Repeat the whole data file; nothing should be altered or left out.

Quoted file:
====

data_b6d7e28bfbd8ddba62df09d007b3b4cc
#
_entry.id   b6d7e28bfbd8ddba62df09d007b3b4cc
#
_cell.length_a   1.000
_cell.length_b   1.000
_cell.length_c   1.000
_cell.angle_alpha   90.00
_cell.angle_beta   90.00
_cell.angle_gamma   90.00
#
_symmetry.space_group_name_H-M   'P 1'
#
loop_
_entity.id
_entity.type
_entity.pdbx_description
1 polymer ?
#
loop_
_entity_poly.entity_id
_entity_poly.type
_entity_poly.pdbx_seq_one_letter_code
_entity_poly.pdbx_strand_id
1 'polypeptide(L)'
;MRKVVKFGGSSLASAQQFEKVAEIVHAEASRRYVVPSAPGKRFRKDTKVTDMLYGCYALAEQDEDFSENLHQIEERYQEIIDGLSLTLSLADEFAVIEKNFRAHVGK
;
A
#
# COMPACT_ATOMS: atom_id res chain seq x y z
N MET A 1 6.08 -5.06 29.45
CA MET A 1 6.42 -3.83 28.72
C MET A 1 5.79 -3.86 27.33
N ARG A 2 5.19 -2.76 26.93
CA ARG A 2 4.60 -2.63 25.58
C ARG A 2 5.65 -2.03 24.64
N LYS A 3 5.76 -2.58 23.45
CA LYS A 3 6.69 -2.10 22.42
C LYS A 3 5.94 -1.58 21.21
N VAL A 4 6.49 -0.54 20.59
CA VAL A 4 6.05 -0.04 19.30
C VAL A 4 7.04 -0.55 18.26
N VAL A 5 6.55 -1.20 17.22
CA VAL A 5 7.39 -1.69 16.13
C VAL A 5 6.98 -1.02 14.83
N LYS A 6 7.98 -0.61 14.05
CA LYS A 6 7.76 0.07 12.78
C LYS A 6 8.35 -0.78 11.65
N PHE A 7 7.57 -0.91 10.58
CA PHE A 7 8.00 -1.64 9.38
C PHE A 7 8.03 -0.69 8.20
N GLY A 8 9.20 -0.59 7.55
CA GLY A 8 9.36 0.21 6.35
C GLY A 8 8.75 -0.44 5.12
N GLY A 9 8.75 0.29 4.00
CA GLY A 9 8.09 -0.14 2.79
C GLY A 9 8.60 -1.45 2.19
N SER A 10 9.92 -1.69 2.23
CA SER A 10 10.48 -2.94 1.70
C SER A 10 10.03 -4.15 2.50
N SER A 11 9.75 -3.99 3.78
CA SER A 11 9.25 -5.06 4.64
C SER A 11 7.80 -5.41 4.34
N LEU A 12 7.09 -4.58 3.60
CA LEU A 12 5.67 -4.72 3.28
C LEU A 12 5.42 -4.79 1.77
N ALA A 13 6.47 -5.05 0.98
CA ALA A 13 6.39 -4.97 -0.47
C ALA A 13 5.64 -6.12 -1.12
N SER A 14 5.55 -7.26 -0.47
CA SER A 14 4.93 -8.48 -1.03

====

data_b6d7e28bfbd8ddba62df09d007b3b4cc
#
_entry.id   b6d7e28bfbd8ddba62df09d007b3b4cc
#
_cell.length_a   1.000
_cell.length_b   1.000
_cell.length_c   1.000
_cell.angle_alpha   90.00
_cell.angle_beta   90.00
_cell.angle_gamma   90.00
#
_symmetry.space_group_name_H-M   'P 1'
#
loop_
_entity.id
_entity.type
_entity.pdbx_description
1 polymer ?
#
loop_
_entity_poly.entity_id
_entity_poly.type
_entity_poly.pdbx_seq_one_letter_code
_entity_poly.pdbx_strand_id
1 'polypeptide(L)'
;MRKVVKFGGSSLASAQQFEKVAEIVHAEASRRYVVPSAPGKRFRKDTKVTDMLYGCYALAEQDEDFSENLHQIEERYQEIIDGLSLTLSLADEFAVIEKNFRAHVGK
;
A
#
# COMPACT_ATOMS: atom_id res chain seq x y z
N MET A 1 6.08 -5.06 29.45
CA MET A 1 6.42 -3.83 28.72
C MET A 1 5.79 -3.86 27.33
N ARG A 2 5.19 -2.76 26.93
CA ARG A 2 4.60 -2.63 25.58
C ARG A 2 5.65 -2.03 24.64
N LYS A 3 5.76 -2.58 23.45
CA LYS A 3 6.69 -2.10 22.42
C LYS A 3 5.94 -1.58 21.21
N VAL A 4 6.49 -0.54 20.59
CA VAL A 4 6.05 -0.04 19.30
C VAL A 4 7.04 -0.55 18.26
N VAL A 5 6.55 -1.20 17.22
CA VAL A 5 7.39 -1.69 16.13
C VAL A 5 6.98 -1.02 14.83
N LYS A 6 7.98 -0.61 14.05
CA LYS A 6 7.76 0.07 12.78
C LYS A 6 8.35 -0.78 11.65
N PHE A 7 7.57 -0.91 10.58
CA PHE A 7 8.00 -1.64 9.38
C PHE A 7 8.03 -0.69 8.20
N GLY A 8 9.20 -0.59 7.55
CA GLY A 8 9.36 0.21 6.35
C GLY A 8 8.75 -0.44 5.12
N GLY A 9 8.75 0.29 4.00
CA GLY A 9 8.09 -0.14 2.79
C GLY A 9 8.60 -1.45 2.19
N SER A 10 9.92 -1.69 2.23
CA SER A 10 10.48 -2.94 1.70
C SER A 10 10.03 -4.15 2.50
N SER A 11 9.75 -3.99 3.78
CA SER A 11 9.25 -5.06 4.64
C SER A 11 7.80 -5.41 4.34
N LEU A 12 7.09 -4.58 3.60
CA LEU A 12 5.67 -4.72 3.28
C LEU A 12 5.42 -4.79 1.77
N ALA A 13 6.47 -5.05 0.98
CA ALA A 13 6.39 -4.97 -0.47
C ALA A 13 5.64 -6.12 -1.12
N SER A 14 5.55 -7.26 -0.47
CA SER A 14 4.93 -8.48 -1.03